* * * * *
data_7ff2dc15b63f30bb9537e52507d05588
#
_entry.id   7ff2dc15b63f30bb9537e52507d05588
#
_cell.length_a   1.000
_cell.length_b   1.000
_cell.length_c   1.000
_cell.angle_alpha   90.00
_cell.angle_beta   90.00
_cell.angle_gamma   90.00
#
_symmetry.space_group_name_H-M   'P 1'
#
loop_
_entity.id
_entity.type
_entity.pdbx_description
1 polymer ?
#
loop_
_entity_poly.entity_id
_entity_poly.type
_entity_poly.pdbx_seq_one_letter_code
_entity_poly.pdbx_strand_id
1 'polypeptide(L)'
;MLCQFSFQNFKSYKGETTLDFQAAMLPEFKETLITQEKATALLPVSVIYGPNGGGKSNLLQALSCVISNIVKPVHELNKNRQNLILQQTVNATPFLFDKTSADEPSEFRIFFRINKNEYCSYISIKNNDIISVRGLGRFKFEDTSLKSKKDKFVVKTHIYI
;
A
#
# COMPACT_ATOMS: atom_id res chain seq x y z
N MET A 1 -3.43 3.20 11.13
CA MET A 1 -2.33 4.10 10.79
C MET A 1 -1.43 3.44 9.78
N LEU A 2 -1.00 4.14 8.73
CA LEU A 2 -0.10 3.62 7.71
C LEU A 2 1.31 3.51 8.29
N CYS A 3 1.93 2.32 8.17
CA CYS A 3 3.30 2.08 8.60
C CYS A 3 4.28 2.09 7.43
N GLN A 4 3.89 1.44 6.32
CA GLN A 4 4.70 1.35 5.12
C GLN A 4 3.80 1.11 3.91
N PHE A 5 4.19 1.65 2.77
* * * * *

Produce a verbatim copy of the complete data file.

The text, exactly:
data_7ff2dc15b63f30bb9537e52507d05588
#
_entry.id   7ff2dc15b63f30bb9537e52507d05588
#
_cell.length_a   1.000
_cell.length_b   1.000
_cell.length_c   1.000
_cell.angle_alpha   90.00
_cell.angle_beta   90.00
_cell.angle_gamma   90.00
#
_symmetry.space_group_name_H-M   'P 1'
#
loop_
_entity.id
_entity.type
_entity.pdbx_description
1 polymer ?
#
loop_
_entity_poly.entity_id
_entity_poly.type
_entity_poly.pdbx_seq_one_letter_code
_entity_poly.pdbx_strand_id
1 'polypeptide(L)'
;MLCQFSFQNFKSYKGETTLDFQAAMLPEFKETLITQEKATALLPVSVIYGPNGGGKSNLLQALSCVISNIVKPVHELNKNRQNLILQQTVNATPFLFDKTSADEPSEFRIFFRINKNEYCSYISIKNNDIISVRGLGRFKFEDTSLKSKKDKFVVKTHIYI
;
A
#
# COMPACT_ATOMS: atom_id res chain seq x y z
N MET A 1 -3.43 3.20 11.13
CA MET A 1 -2.33 4.10 10.79
C MET A 1 -1.43 3.44 9.78
N LEU A 2 -1.00 4.14 8.73
CA LEU A 2 -0.10 3.62 7.71
C LEU A 2 1.31 3.51 8.29
N CYS A 3 1.93 2.32 8.17
CA CYS A 3 3.30 2.08 8.60
C CYS A 3 4.28 2.09 7.43
N GLN A 4 3.89 1.44 6.32
CA GLN A 4 4.70 1.35 5.12
C GLN A 4 3.80 1.11 3.91
N PHE A 5 4.19 1.65 2.77